And we’re back! Continuing our short series on Finding Your Mequon Roots. If you missed the first part of the series, I suggest you click here and read that first.
Part 1 was all about one of my favorite first-look documents when doing genealogy or local history research, the decennial U.S. Federal Census population schedule. The first census that exists for Annie Becker and her parents was the census of 1900. Click here for a full size image of the census page.
If you are like most folks, you will scan the big page and zoom in on the family you are seeking. Here is the Becker family in 1900 on lines 32 to 34 of that page:
The US census population schedules have changed over the decades. Since the 1850 census, each form has asked for the name of every person enumerated, as well as other information that the Census Bureau or the Congress felt necessary or useful for the purposes of creating or revising congressional districts as well as collecting a variety of immigration and economic data. If you go to this NARA site, you can find downloadable PDFs of blank copies all the census forms from 1790 through 1940. They are easy to read and you can print them out and use them to record data from any census records that you are researching.
The 1900 census population schedule is one of the most informative of all. Some of the columns are pretty self-explanatory, some less so. So look near the top of the page:
and with that as a guide, we can see on line 34 that Annie Becker was the daughter of Nic. and Elizabeth Becker. She was white, female and born in July, 1882. Her age at her last birthday (before the census was enumerated) was 17 and she was single (unmarried). The next three columns are empty, since she had no “number of years married” and she had not given birth to any children, living or dead.
Annie was born in Wisconsin, and her father and mother were born in Germany. The next three columns are blank, since Annie was a native born citizen of the U.S. But if you look just above this spot, you can see that Nic. Becker immigrated to the U.S. in 1852, had lived in the U.S. for 48 years, and was a nationalized citizen. Nic’s wife, Elizabeth had immigrated eight years earlier, in 1844, and had lived in the country for 56 years. Pause for a moment to compare immigration dates and birth years. This tells you that Nic. was about 21 years old when he immigrated, but Elizabeth was only about two years old when she arrived in the U.S.
Note that Elizabeth had not become a naturalized citizen. Since women did not yet have the vote, it was not considered necessary for most women to obtain U.S. citizenship, and married women were considered citizens if their husbands were citizens. (The history of U.S. citizenship and naturalization law and policy is very complicated with many changes since 1790. For lots of useful information, click this Family Search link.)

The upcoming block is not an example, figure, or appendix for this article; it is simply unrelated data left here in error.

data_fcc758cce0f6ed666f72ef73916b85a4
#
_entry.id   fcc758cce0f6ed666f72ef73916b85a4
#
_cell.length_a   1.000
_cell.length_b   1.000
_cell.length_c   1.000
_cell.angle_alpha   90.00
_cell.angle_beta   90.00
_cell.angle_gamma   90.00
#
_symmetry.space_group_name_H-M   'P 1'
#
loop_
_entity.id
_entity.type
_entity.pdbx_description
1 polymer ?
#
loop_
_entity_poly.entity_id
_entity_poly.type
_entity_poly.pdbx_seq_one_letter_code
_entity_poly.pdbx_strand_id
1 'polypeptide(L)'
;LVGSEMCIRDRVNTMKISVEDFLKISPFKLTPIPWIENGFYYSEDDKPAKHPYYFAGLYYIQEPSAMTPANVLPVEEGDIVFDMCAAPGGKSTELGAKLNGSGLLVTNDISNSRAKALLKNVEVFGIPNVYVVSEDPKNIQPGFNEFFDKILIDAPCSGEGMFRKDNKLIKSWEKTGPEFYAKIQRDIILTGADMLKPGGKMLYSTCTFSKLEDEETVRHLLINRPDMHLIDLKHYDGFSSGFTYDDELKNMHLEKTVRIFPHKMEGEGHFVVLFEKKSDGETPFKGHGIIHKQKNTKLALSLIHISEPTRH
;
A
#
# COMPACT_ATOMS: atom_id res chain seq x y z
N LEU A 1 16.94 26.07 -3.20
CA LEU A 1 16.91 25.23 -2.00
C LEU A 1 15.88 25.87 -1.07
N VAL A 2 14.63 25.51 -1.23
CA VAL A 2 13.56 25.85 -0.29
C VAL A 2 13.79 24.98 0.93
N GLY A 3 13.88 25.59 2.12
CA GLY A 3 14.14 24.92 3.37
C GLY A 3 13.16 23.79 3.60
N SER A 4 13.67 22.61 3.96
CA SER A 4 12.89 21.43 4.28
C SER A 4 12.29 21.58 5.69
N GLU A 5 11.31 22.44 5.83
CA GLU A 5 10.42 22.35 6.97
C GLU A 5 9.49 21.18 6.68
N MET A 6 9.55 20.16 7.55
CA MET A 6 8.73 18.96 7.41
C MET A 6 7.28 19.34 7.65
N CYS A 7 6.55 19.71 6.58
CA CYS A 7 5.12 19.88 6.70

Returning to Annie’s census form, we see that in 1900 she worked as a Servant, either for her father (who worked as a farmer), or perhaps as a farm or domestic servant for another family. The next two blank boxes indicate that Annie was employed for all 12 months of the census year and did not attend school during that time. The three “yes” answers indicate that she can read and write, and speak English.
The next three boxes are empty and not applicable for Annie, but are relevant for Nic. (line 32), as head of household. They indicate that he owned his farm (rather than rented), he owned free (rather that owing on a mortgage), and he owned a farm (rather than a non-farm home of some kind).
The last box on line 32 shows that Nic’s farm was further enumerated on line 119 of the 1900 agricultural schedule for this area. This was one of what were known as non-population census forms. It listed many details about kinds and amounts of crops each farmer grew, what livestock he raised and gathered further information about products grown or made at the farm, such as milk, cheese, fruit, nuts and so on. NARA has another helpful link if you are interested in the details of the non-population schedules. Unfortunately, once the data had been extracted, collated and published in aggregate, the individual 1900 and 1910 agricultural schedules were destroyed. But many of the individual agricultural schedules still exist for 1850, 1860, 1870 and 1880 (and 1885 for states that took an 1885 state census), and they provide much interesting information about farms and farmers of those decades.
So that’s quite a bit of information from one government form. As always, all information, including census information, needs to be checked and re-checked. But since answers to the census form were mandatory and confidential, the census is often one of the more reliable and informative historical sources we have (as long as the census enumerator was literate and had legible handwriting, which was not always the case).
And yet, there’s still a bit more we can get from this census page. For more on that, see our next post.